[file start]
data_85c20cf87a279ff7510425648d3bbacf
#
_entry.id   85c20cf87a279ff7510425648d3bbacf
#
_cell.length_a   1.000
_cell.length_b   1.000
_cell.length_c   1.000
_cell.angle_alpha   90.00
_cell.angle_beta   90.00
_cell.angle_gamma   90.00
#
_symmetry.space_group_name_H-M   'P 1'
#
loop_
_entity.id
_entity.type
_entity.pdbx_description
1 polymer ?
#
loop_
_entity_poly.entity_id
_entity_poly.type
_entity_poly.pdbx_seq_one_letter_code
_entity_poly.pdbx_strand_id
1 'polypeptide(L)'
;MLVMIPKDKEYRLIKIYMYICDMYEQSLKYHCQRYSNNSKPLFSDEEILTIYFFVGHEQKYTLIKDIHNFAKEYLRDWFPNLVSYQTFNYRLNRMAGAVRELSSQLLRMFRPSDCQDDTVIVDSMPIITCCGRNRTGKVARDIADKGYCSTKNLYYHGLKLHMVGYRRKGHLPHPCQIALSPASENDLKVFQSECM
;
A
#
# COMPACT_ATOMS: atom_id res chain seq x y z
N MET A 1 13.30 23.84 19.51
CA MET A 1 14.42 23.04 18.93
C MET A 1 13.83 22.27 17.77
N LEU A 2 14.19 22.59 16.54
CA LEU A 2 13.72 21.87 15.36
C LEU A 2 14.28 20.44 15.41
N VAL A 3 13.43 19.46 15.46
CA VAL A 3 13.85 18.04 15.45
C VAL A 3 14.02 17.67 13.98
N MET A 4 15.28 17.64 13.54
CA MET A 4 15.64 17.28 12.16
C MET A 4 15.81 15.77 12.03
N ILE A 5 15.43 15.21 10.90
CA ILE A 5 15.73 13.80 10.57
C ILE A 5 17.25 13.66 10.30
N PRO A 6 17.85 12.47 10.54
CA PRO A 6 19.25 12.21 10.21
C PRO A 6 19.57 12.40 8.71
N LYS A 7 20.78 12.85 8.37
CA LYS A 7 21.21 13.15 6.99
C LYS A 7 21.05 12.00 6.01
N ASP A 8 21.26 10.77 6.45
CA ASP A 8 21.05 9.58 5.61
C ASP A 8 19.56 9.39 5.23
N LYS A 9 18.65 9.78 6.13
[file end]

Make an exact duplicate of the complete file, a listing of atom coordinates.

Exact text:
data_85c20cf87a279ff7510425648d3bbacf
#
_entry.id   85c20cf87a279ff7510425648d3bbacf
#
_cell.length_a   1.000
_cell.length_b   1.000
_cell.length_c   1.000
_cell.angle_alpha   90.00
_cell.angle_beta   90.00
_cell.angle_gamma   90.00
#
_symmetry.space_group_name_H-M   'P 1'
#
loop_
_entity.id
_entity.type
_entity.pdbx_description
1 polymer ?
#
loop_
_entity_poly.entity_id
_entity_poly.type
_entity_poly.pdbx_seq_one_letter_code
_entity_poly.pdbx_strand_id
1 'polypeptide(L)'
;MLVMIPKDKEYRLIKIYMYICDMYEQSLKYHCQRYSNNSKPLFSDEEILTIYFFVGHEQKYTLIKDIHNFAKEYLRDWFPNLVSYQTFNYRLNRMAGAVRELSSQLLRMFRPSDCQDDTVIVDSMPIITCCGRNRTGKVARDIADKGYCSTKNLYYHGLKLHMVGYRRKGHLPHPCQIALSPASENDLKVFQSECM
;
A
#
# COMPACT_ATOMS: atom_id res chain seq x y z
N MET A 1 13.30 23.84 19.51
CA MET A 1 14.42 23.04 18.93
C MET A 1 13.83 22.27 17.77
N LEU A 2 14.19 22.59 16.54
CA LEU A 2 13.72 21.87 15.36
C LEU A 2 14.28 20.44 15.41
N VAL A 3 13.43 19.46 15.46
CA VAL A 3 13.85 18.04 15.45
C VAL A 3 14.02 17.67 13.98
N MET A 4 15.28 17.64 13.54
CA MET A 4 15.64 17.28 12.16
C MET A 4 15.81 15.77 12.03
N ILE A 5 15.43 15.21 10.90
CA ILE A 5 15.73 13.80 10.57
C ILE A 5 17.25 13.66 10.30
N PRO A 6 17.85 12.47 10.54
CA PRO A 6 19.25 12.21 10.21
C PRO A 6 19.57 12.40 8.71
N LYS A 7 20.78 12.85 8.37
CA LYS A 7 21.21 13.15 6.99
C LYS A 7 21.05 12.00 6.01
N ASP A 8 21.26 10.77 6.45
CA ASP A 8 21.05 9.58 5.61
C ASP A 8 19.56 9.39 5.23
N LYS A 9 18.65 9.78 6.13